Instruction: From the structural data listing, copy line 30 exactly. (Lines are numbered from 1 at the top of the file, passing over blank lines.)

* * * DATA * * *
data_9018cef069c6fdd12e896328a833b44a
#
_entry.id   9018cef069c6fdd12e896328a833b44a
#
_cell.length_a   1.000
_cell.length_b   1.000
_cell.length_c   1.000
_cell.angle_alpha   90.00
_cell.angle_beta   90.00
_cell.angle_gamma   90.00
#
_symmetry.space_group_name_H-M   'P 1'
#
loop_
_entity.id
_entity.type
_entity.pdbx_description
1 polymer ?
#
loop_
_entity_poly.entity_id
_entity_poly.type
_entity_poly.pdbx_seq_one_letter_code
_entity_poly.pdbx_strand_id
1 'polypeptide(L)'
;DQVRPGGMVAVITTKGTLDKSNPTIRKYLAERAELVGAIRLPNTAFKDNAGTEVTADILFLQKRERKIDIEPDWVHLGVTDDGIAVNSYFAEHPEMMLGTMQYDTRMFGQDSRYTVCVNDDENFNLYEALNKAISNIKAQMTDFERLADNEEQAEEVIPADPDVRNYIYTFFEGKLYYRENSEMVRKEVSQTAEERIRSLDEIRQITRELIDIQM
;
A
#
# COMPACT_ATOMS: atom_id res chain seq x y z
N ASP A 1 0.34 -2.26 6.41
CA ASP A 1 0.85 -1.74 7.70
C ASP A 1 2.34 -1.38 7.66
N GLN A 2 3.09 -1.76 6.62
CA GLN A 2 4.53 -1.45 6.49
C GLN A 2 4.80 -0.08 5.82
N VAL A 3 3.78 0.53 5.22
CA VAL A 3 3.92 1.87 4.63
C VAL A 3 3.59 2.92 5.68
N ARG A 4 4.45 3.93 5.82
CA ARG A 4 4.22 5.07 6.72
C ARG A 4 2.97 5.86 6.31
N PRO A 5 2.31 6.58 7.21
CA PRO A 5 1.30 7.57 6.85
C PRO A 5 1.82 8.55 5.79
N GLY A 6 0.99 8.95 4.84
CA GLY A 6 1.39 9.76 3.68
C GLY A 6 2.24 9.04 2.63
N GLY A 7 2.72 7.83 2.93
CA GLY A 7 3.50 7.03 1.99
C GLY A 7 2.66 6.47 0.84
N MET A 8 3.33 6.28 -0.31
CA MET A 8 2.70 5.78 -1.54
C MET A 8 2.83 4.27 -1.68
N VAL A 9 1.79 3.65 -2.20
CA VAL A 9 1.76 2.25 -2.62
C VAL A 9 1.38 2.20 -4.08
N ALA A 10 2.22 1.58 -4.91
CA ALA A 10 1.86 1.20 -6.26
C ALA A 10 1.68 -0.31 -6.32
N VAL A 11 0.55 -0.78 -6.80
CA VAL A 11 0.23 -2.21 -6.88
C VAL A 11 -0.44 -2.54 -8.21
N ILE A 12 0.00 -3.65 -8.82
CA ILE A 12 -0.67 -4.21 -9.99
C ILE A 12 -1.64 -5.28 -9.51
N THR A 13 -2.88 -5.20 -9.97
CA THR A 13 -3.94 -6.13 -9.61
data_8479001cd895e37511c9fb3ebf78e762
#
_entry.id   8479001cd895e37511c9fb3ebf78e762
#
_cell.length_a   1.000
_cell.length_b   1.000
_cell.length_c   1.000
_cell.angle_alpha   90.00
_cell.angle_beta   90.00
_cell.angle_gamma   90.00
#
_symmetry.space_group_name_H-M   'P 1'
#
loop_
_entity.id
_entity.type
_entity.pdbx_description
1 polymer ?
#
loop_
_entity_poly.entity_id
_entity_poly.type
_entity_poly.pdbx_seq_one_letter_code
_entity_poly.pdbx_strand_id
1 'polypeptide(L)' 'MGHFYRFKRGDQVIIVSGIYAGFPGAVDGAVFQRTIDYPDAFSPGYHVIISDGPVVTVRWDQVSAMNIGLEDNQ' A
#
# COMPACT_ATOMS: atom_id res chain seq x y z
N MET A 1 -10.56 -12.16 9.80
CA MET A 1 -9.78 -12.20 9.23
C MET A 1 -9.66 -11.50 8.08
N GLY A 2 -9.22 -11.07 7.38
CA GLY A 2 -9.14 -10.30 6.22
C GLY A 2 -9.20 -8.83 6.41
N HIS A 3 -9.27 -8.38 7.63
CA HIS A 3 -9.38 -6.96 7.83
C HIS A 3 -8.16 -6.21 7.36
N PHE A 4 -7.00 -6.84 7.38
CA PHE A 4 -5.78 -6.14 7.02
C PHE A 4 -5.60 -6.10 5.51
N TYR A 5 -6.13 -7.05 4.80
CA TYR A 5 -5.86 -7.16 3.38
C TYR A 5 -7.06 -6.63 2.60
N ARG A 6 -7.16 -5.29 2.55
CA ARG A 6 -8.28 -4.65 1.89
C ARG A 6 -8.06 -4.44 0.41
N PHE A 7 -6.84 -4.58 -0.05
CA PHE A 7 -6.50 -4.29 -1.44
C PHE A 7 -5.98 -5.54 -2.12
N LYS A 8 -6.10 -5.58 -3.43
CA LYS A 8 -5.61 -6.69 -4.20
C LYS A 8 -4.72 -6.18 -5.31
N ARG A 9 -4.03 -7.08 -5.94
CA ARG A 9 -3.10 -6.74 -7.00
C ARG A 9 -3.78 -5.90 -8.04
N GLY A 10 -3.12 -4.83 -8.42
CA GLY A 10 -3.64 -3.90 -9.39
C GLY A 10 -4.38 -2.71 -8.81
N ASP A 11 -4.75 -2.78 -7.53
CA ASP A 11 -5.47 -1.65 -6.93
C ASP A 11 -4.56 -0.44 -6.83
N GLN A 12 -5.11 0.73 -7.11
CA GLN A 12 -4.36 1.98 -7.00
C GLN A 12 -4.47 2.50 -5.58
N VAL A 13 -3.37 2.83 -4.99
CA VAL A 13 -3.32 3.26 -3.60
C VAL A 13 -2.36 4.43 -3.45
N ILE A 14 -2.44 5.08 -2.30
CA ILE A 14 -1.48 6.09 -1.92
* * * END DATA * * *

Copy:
# COMPACT_ATOMS: atom_id res chain seq x y z